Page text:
A lot of shit happens in startups, but most of it stays within the closed doors.
Harsh Snehanshu, who earlier cofounded a startup when in college (IIT Delhi) has recently launched his book ‘Because Shit Happened: What Not to do in a start-up‘ that takes a closer look at all the shit stuff that happens in a startup – right from cofounder fights to handling personal relationships (read: girlfriends), managing disjointed teams and ofcourse, raising money.
Setup in IIT Delhi, the (autobiography) story revolves around Amol, who is a shy introvert guy, though has a good sense of humor. Always interested in starting up, he goes through the cycle of whether I should share the idea with others or not? What if they steal my idea? What if the idea itself is too crappy? What if they laugh? All first time entrepreneurs go through this and Harsh has done a great job of story telling.
Eventually, Amol starts yourquote.in and ends up quitting the venture when it is on the brink of raising its first round of funding.
One of the nicest thing about the book is that while you might think that these are childish acts between cofounders (for example, involving girlfriends in startups, fighting over designation), it does give a candid perspective on how things actually work in startups where there are enough variables to take control of (I do know of best-friends-since-class-1 cofounders who just couldn’t tolerate each other after 3 months of starting up).
Plus, Harsh hasn’t shied away from the fact that many student startup/ventures are all about jacking up one’s resume for a fat paycheck consulting job and the book uses different shades of personalities to bring out the same.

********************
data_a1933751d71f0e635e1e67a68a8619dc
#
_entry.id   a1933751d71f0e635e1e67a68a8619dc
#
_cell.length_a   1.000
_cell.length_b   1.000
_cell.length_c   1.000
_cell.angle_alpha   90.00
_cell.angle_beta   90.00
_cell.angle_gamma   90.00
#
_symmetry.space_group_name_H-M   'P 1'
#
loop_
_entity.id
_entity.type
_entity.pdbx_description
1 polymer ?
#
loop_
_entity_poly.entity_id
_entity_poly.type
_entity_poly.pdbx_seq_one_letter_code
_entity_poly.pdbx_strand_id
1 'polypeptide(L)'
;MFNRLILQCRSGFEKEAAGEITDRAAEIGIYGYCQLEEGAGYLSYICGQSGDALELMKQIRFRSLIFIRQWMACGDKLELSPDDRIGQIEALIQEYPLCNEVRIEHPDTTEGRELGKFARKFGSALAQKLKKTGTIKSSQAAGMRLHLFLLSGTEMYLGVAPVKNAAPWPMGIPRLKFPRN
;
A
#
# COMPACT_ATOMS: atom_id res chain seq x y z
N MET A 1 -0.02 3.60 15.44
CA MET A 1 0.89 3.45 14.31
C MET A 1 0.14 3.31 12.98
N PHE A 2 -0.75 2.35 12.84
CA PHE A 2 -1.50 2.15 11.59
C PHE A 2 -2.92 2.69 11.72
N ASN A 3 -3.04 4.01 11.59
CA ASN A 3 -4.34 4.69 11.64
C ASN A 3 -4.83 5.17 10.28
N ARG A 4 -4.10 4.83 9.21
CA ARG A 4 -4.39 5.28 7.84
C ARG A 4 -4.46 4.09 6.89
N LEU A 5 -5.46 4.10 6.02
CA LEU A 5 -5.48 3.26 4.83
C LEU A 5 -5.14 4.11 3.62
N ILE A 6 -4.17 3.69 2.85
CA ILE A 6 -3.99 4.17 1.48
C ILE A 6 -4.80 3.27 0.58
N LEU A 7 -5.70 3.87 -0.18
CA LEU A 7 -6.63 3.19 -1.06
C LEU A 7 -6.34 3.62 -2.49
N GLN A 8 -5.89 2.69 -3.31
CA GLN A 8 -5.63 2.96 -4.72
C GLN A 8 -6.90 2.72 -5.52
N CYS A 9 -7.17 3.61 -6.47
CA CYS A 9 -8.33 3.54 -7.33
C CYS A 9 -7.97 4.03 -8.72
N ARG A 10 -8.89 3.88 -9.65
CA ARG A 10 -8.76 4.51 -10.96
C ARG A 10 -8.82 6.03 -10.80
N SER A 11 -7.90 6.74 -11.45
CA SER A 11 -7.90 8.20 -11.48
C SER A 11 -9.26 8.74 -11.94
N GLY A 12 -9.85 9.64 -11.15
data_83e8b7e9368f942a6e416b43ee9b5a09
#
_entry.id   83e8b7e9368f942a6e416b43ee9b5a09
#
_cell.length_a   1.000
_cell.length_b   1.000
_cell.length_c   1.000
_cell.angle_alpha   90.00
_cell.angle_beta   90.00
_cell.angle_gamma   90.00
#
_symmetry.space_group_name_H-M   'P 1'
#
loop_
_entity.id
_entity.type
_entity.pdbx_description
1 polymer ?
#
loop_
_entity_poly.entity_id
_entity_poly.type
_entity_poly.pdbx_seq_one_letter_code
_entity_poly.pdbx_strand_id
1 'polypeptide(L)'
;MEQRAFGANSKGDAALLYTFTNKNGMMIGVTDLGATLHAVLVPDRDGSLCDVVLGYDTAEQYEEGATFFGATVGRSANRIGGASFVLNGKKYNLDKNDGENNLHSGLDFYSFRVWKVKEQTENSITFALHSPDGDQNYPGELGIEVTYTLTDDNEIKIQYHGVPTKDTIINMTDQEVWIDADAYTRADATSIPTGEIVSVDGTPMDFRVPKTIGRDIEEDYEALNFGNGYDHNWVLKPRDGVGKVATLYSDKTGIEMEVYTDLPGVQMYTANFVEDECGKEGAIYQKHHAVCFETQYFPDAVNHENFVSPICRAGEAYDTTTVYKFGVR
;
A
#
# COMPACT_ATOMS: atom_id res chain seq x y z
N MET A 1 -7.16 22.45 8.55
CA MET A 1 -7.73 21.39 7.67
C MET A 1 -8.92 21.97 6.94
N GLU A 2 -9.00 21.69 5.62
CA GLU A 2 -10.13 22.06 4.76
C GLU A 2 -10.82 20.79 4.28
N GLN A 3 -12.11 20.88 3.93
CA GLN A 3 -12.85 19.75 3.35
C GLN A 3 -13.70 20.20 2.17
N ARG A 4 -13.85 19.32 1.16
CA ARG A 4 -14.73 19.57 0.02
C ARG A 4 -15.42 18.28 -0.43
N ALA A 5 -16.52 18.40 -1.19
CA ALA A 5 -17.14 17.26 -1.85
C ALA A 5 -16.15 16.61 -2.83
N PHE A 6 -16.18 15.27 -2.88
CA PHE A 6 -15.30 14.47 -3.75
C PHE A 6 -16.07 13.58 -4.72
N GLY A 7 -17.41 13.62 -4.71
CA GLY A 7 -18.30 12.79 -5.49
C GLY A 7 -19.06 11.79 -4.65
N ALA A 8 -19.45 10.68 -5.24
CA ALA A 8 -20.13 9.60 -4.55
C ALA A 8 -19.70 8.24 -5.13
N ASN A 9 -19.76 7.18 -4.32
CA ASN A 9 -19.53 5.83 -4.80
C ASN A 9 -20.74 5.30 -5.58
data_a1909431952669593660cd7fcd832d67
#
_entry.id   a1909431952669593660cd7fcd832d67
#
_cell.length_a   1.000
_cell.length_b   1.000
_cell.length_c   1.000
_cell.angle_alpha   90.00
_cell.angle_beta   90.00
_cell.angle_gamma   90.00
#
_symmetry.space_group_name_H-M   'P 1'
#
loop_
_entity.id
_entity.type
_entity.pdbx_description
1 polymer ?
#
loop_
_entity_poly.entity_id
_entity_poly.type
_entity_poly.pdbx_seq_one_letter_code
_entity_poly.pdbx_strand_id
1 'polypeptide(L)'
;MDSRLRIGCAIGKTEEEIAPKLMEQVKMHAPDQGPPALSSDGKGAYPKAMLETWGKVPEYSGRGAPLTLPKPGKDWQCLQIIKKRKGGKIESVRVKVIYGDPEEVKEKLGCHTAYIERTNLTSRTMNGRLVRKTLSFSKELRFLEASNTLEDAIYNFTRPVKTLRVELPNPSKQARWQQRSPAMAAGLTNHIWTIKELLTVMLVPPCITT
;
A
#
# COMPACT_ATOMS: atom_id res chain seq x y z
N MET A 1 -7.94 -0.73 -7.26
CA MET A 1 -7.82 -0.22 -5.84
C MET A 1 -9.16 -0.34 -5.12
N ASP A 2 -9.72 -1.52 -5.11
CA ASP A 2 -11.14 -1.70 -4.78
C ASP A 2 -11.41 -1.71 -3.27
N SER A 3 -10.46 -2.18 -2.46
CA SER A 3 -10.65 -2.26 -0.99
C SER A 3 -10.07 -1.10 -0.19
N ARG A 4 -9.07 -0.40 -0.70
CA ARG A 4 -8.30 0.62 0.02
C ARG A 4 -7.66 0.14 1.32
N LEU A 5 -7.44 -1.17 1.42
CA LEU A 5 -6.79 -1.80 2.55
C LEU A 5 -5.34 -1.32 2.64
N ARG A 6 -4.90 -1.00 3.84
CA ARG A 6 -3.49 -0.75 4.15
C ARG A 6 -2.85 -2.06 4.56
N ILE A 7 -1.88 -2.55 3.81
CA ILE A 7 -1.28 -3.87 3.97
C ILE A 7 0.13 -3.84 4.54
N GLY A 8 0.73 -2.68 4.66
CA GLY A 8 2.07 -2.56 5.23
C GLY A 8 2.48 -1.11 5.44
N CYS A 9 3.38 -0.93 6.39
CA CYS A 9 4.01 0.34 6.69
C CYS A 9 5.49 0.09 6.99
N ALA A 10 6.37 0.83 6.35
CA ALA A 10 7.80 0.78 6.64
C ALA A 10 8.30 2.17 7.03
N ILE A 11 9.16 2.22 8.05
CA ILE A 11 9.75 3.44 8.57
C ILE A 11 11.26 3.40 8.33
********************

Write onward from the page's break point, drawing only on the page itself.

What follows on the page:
The Real Picture
Okay. The book does take names (in a subtle way) and frankly, exposes the real picture of startup contests, accelerators etc and while this is anecdotal in nature, you have to give credits to Harsh for being candid about the experience and talk about failure/rejections one goes through in entrepreneurial world.
Having said that, the Sidney Sheldon styled love (and sex) episodes are a bit overstretched and often times, one is confused whether the book is about dude (and friend)’s love story (which I am sure a lot of IIT guys must be jealous of) or a startup (or ‘starting-up’).
Overall, a pretty good read. Especially for someone like me who is reading a fiction after a year or so. In fact, the book is a must read for student entrepreneurs who often go through similar stage of indecision, new found relationships, the ever increasing parental pressure and rejections.
Recommended Read: Harsh’s guest posts on NextBigWhat:
– A Letter from an Entrepreneur to his Mother
– Dear Entrepreneurs : It’s Your Facebook profile, Not Your Startup’s
– The Entrepreneur who wore knickers: A very short story